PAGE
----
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Bhagavad Gita describes four varieties of Yoga, namely Bhakti, Jnana, Karma and Astanga.

One may be curious to know the hierarchy of these Yogas to decide which one is most appropriate for them to practice. But these are the doubts of the people who fail to understand the logic of life. One can not quantify the Yoga ladder like currency notes to decide which one is better.

Certainly a thousand rupees bill has more value as compared to a hundred rupees bill, but this is not applicable in case with Yoga. So, one cannot make the distinction of these yoga ladders from a mundane view point.

Everyone wants to practice yoga through a particular path as per their preferences. Even though one may give emphasis on the progress through one particular path but one cannot completely avoid the other Yogic paths. When one understands yoga in proper guidance, he realizes that each type of Yoga has common foundational principle and in reality all the four Yogas are integrated.

In the sixth chapter of Bhagavad Gita, Sri Krishna teaches Arjuna the foundational principle of becoming a Yogi-the knowledge to perform the activities like eating, sleeping, recreation, working and wakefulness in proper moderation without causing conflict amongst them.

For example one may want to work for longer hours, but he or she cannot do that without proper sleep, food or recreation. So having a right balance in these activities makes one qualified to practice Yoga.Therefore, Sri Krishna says, “Be a yogi in every condition.”

Each Yoga system springs from the one particular faculty of human system while engaging other faculties of the body. Asthanga Yoga is the art of meditation based on achieving the proper posture through asanas, and pranayama.The main aim of this Yoga is to gain mind control to make the mind steady and focused.

The Buddhi yoga or Jnana Yoga springs from intelligence or buddhi, It prescribes the use of buddhi to study, discern and ascertain things in their right perspective. Jnana yoga involves the study of scriptures and participating in discourses with others. Eventually in this process of churning such knowledge, Jnana Yogi realizes the absolute truth.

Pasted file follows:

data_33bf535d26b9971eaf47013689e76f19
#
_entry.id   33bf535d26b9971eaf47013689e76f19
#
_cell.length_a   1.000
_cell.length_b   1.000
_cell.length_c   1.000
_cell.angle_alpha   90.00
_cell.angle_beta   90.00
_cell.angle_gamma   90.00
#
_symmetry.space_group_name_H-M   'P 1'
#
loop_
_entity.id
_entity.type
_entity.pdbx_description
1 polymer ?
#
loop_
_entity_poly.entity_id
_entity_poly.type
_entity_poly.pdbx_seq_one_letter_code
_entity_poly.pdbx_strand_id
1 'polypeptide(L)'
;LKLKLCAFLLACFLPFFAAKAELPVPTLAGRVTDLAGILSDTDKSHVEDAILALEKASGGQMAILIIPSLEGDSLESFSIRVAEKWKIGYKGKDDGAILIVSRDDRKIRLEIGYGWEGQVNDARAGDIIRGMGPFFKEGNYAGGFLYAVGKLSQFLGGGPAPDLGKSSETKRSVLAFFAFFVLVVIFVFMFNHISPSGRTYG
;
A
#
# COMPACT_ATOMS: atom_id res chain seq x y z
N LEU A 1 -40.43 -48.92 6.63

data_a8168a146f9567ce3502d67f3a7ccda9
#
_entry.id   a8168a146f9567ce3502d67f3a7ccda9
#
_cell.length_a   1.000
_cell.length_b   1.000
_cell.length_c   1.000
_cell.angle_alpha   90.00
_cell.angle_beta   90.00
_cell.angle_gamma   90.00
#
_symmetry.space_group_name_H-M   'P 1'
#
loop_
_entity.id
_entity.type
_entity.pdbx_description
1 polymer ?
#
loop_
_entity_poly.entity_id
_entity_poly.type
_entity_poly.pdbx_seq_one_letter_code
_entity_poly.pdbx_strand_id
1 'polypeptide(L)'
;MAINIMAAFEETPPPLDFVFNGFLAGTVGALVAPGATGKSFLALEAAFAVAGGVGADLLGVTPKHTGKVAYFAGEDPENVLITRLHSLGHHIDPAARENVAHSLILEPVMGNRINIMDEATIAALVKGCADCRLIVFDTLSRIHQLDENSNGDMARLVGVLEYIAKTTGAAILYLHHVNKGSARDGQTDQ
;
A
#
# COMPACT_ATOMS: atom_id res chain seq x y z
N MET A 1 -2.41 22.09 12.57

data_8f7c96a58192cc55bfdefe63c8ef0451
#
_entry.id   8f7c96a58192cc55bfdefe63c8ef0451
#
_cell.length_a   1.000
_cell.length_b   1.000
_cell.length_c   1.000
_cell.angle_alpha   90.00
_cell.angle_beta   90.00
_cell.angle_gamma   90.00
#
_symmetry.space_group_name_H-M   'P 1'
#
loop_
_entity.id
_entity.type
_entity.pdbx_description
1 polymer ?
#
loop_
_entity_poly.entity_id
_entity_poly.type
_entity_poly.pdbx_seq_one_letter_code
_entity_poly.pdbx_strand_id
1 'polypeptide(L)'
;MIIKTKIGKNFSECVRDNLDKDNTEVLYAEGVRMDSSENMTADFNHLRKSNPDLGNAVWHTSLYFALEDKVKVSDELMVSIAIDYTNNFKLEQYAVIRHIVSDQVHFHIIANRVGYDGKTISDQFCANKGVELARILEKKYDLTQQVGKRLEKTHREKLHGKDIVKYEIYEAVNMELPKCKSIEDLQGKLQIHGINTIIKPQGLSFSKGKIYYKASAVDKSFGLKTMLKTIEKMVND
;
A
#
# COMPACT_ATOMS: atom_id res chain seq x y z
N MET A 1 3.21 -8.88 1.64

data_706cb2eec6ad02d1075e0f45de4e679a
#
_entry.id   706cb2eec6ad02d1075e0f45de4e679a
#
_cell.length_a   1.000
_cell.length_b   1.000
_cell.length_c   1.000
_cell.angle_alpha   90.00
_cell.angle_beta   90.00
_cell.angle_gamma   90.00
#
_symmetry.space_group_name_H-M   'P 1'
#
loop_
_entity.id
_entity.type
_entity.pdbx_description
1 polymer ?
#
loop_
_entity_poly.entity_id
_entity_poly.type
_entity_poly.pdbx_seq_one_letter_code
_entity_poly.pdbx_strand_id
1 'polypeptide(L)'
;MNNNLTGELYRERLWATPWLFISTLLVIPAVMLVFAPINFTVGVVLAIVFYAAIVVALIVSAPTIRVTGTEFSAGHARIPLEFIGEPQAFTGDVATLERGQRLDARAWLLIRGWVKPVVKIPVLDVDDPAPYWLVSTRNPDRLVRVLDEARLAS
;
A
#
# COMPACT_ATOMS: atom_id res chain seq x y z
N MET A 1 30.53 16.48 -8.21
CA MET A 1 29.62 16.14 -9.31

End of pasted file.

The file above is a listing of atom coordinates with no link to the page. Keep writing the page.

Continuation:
Karma yoga springs from active senses such as hands, legs, mouth etc. where in practitioner learns the process from the predecessor teachers. In other words, it is the process of performing precise action based on the experience gained by practical learning from the previous generation.It is similar to a daughter learning the cooking skills from her mother by seeing, experiencing and eventually tasting the particular preparation.

Ultimately the Bhakti yoga is the heart of all yogas, because, it springs from one’s consciousness.The fundamental of Bhakti Yoga is that the Living being is ultimately ruled by love, while using senses and intelligence in pursuit of success. In essence, when we love the supreme absolute with all our heart, then it is called as bhakti yoga.But when that love is not so permeated but engages one to perform only actions, is called Karma yoga where one performs the work with a sense of duty. One who pursuits behind knowledge, finds God in his knowledge and moves ahead in life with gratitude is considered as Jnana yogi.

So, Bhakti is doing all the three simultaneously but with addition of the element of love emanating from the heart.

In Reality one is encouraged to naturally follow his particular path and his sampradaya with the right spirit, he grows with the right legacy and then all of above have the potential to harmonize.